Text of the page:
Legal costs will determine whether Bayer AG would settle glyphosate related cases

According to one of the attorneys for the plaintiff, Bayer’s claims on glyphosate were “hypocritical beyond belief” given its own efforts to control the message on glyphosate, the most recent of which is a full-page advertisement in the Washington Post.

Bayer’s Chief Executive, Werner Baumann has let it be known that Bayer AG could potentially considering settling lawsuits over Monsanto’s glyphosate-containing weed-killers depending on the costs the court levies on it. Baumann was however quick to add that Bayer will remain focused on defending the combined company against claims that Monsanto’s glyphosate-containing weed-killers cause cancer.

Earlier this year, Bayer acquired Monsanto for $63 billion.

“If we can settle nuisances at some point where the defense costs in preparing cases are higher than potential settlement amounts, we will of course consider it from an economic standpoint,” said Baumann while adding: “We will resolutely and with all means defend ourselves in this (glyphosate) litigation.”

Following a San Francisco jury awarding $289 million to Dewayne Johnson on the grounds that Monsanto failed to warn the school groundskeeper and other consumers of the cancer risks posed by glyphosate-based RoundUp and Ranger Pro, Bayer’s shares have lost 25% of their value since that August 10 ruling. A judge has later reduced the award amount to $78 million.

Johnson has terminal non-Hodgkin’s lymphoma that he alleges was caused by the herbicides.

Bayer has stuck to its position saying glyphosates do not cause cancer and that decades of scientific studies and real-world usage have shown the chemical to be safe for human usage.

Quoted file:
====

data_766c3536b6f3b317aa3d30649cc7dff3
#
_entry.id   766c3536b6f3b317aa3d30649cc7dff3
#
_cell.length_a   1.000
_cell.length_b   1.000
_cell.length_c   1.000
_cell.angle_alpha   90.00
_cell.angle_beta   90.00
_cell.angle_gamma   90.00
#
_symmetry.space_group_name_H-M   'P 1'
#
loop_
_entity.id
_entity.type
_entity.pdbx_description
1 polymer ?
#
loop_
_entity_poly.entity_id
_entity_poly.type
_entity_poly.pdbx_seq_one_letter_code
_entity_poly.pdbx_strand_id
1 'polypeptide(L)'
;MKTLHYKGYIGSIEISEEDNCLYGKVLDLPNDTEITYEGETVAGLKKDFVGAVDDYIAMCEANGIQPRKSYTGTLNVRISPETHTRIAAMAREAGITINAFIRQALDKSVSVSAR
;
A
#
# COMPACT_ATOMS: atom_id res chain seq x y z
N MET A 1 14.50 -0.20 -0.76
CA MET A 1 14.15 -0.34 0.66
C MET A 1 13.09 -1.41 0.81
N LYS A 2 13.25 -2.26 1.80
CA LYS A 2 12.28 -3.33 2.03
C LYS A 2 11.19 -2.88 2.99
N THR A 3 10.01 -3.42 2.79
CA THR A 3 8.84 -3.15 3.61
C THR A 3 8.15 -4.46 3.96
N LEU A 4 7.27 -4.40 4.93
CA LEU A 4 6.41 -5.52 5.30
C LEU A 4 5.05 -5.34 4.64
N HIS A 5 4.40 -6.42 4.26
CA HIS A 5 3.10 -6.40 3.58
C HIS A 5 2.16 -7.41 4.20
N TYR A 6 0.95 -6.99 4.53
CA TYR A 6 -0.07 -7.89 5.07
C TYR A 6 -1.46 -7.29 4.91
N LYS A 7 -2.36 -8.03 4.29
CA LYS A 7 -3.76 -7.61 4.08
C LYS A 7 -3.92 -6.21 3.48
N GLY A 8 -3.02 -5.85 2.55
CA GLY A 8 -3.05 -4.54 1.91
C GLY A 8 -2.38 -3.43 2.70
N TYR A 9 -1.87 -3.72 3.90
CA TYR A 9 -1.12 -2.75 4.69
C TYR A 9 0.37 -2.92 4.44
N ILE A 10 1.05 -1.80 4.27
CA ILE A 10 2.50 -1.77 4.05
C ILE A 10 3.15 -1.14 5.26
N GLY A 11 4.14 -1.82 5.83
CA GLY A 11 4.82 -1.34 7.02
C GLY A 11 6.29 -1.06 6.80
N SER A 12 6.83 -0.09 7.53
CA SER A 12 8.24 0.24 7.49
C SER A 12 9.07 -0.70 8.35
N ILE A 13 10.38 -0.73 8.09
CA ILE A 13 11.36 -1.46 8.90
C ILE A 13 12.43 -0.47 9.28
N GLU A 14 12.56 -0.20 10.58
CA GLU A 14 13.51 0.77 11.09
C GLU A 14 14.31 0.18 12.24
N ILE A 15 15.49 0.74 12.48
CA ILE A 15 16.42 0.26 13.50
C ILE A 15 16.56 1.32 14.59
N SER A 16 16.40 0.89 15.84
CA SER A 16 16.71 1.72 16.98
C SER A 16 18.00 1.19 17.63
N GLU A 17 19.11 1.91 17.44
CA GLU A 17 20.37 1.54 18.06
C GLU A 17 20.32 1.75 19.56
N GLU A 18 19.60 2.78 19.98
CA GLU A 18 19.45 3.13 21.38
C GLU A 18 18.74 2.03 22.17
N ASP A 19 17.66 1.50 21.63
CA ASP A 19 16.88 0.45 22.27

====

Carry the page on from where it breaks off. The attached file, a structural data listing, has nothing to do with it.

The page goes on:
Incidentally, the number of glyphosate cases that Bayer faces across the United States has jumped to more than 8,700. This has prompted heightened investors concerns about the impact of litigation costs on Bayer’s bottom line.

Baumann has expressed confidence that Bayer could handle the litigation, saying the $12 million settlement of 4,000 lawsuits over its contraceptive Mirena device was “inexpensive”.

Incidentally, Bayer has won five of six trials over its best-selling bloodthinner Xarelto, over which it faces 24,000 U.S. lawsuits. The sixth jury found in favor of a plaintiff, but a judge later overturned the decision.

“Due to our exposure as a pharmaceutical company, we have the experience to defend those (glyphosate) cases,” said Baumann.

He went on to add, Bayer’s legal strategy had been revised following the integration of Bayer and Monsanto.

Last week, Bayer added the attorneys from law firm Arnold & Portner who won the Xarelto cases for the company to its glyphosate defense team. It is also trying to change the juror selection process for upcoming trials.

However in a filing last week to a San Francisco federal court, where a new glyphosate trial is scheduled to begin on February 25, 2019, Bayer stated, the “jury pool likely has grown more hostile” due to negative media coverage following the Johnson verdict.

According to Michael Miller, one of the attorneys for the plaintiff, Bayer’s claims were “hypocritical beyond belief” given its own efforts to control the message on glyphosate, the most recent of which is a full-page advertisement in the Washington Post.

Bayer has asked U.S. District Judge Vince Chhabria, who is overseeing the San Francisco case and some 580 others, to greatly expand the jury pool and question prospective jurors about their knowledge of the media coverage of the cases.

Chhabria is expected to decide on the requests in December.

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